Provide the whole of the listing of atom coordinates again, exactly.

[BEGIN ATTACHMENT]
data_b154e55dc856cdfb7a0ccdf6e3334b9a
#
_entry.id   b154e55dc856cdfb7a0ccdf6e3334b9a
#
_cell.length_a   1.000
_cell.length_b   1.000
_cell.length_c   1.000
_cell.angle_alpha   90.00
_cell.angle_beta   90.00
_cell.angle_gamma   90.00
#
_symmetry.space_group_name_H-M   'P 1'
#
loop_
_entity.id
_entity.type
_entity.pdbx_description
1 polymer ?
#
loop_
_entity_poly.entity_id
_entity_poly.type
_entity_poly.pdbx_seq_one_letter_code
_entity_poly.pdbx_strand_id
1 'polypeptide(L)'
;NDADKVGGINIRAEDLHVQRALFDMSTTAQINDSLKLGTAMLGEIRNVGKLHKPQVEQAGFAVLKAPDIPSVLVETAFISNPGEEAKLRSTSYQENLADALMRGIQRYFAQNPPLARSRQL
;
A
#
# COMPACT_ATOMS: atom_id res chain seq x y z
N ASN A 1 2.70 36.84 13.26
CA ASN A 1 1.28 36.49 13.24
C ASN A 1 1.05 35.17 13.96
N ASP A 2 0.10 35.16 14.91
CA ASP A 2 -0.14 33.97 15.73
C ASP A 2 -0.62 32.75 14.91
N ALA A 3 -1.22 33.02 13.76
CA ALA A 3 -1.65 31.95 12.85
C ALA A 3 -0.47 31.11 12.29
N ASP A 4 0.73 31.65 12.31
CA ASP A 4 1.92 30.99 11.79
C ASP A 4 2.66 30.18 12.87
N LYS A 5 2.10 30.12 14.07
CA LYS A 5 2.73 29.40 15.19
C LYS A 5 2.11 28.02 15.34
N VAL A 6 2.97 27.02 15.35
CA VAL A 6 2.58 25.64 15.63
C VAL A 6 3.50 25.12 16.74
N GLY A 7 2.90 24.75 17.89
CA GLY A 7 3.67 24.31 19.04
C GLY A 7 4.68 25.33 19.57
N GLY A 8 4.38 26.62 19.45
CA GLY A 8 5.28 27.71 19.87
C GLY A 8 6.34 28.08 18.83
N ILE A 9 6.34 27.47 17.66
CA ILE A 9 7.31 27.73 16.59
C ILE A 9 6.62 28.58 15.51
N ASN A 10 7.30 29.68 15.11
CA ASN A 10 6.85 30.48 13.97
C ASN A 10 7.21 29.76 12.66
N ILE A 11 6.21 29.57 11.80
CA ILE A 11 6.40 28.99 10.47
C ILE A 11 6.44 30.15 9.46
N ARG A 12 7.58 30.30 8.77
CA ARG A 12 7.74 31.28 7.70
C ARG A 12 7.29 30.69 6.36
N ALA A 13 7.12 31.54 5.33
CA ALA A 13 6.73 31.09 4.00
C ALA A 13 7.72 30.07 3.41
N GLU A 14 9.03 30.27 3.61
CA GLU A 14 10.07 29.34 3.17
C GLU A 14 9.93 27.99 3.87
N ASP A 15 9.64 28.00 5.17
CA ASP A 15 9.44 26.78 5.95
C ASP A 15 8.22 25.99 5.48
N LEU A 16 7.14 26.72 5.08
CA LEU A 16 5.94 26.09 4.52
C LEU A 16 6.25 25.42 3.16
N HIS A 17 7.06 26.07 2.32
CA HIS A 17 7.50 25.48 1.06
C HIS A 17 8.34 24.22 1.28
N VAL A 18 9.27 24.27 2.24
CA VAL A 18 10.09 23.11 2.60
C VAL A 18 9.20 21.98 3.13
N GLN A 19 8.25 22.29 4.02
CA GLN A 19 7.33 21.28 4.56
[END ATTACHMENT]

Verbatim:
data_b154e55dc856cdfb7a0ccdf6e3334b9a
#
_entry.id   b154e55dc856cdfb7a0ccdf6e3334b9a
#
_cell.length_a   1.000
_cell.length_b   1.000
_cell.length_c   1.000
_cell.angle_alpha   90.00
_cell.angle_beta   90.00
_cell.angle_gamma   90.00
#
_symmetry.space_group_name_H-M   'P 1'
#
loop_
_entity.id
_entity.type
_entity.pdbx_description
1 polymer ?
#
loop_
_entity_poly.entity_id
_entity_poly.type
_entity_poly.pdbx_seq_one_letter_code
_entity_poly.pdbx_strand_id
1 'polypeptide(L)'
;NDADKVGGINIRAEDLHVQRALFDMSTTAQINDSLKLGTAMLGEIRNVGKLHKPQVEQAGFAVLKAPDIPSVLVETAFISNPGEEAKLRSTSYQENLADALMRGIQRYFAQNPPLARSRQL
;
A
#
# COMPACT_ATOMS: atom_id res chain seq x y z
N ASN A 1 2.70 36.84 13.26
CA ASN A 1 1.28 36.49 13.24
C ASN A 1 1.05 35.17 13.96
N ASP A 2 0.10 35.16 14.91
CA ASP A 2 -0.14 33.97 15.73
C ASP A 2 -0.62 32.75 14.91
N ALA A 3 -1.22 33.02 13.76
CA ALA A 3 -1.65 31.95 12.85
C ALA A 3 -0.47 31.11 12.29
N ASP A 4 0.73 31.65 12.31
CA ASP A 4 1.92 30.99 11.79
C ASP A 4 2.66 30.18 12.87
N LYS A 5 2.10 30.12 14.07
CA LYS A 5 2.73 29.40 15.19
C LYS A 5 2.11 28.02 15.34
N VAL A 6 2.97 27.02 15.35
CA VAL A 6 2.58 25.64 15.63
C VAL A 6 3.50 25.12 16.74
N GLY A 7 2.90 24.75 17.89
CA GLY A 7 3.67 24.31 19.04
C GLY A 7 4.68 25.33 19.57
N GLY A 8 4.38 26.62 19.45
CA GLY A 8 5.28 27.71 19.87
C GLY A 8 6.34 28.08 18.83
N ILE A 9 6.34 27.47 17.66
CA ILE A 9 7.31 27.73 16.59
C ILE A 9 6.62 28.58 15.51
N ASN A 10 7.30 29.68 15.11
CA ASN A 10 6.85 30.48 13.97
C ASN A 10 7.21 29.76 12.66
N ILE A 11 6.21 29.57 11.80
CA ILE A 11 6.40 28.99 10.47
C ILE A 11 6.44 30.15 9.46
N ARG A 12 7.58 30.30 8.77
CA ARG A 12 7.74 31.28 7.70
C ARG A 12 7.29 30.69 6.36
N ALA A 13 7.12 31.54 5.33
CA ALA A 13 6.73 31.09 4.00
C ALA A 13 7.72 30.07 3.41
N GLU A 14 9.03 30.27 3.61
CA GLU A 14 10.07 29.34 3.17
C GLU A 14 9.93 27.99 3.87
N ASP A 15 9.64 28.00 5.17
CA ASP A 15 9.44 26.78 5.95
C ASP A 15 8.22 25.99 5.48
N LEU A 16 7.14 26.72 5.08
CA LEU A 16 5.94 26.09 4.52
C LEU A 16 6.25 25.42 3.16
N HIS A 17 7.06 26.07 2.32
CA HIS A 17 7.50 25.48 1.06
C HIS A 17 8.34 24.22 1.28
N VAL A 18 9.27 24.27 2.24
CA VAL A 18 10.09 23.11 2.60
C VAL A 18 9.20 21.98 3.13
N GLN A 19 8.25 22.29 4.02
CA GLN A 19 7.33 21.28 4.56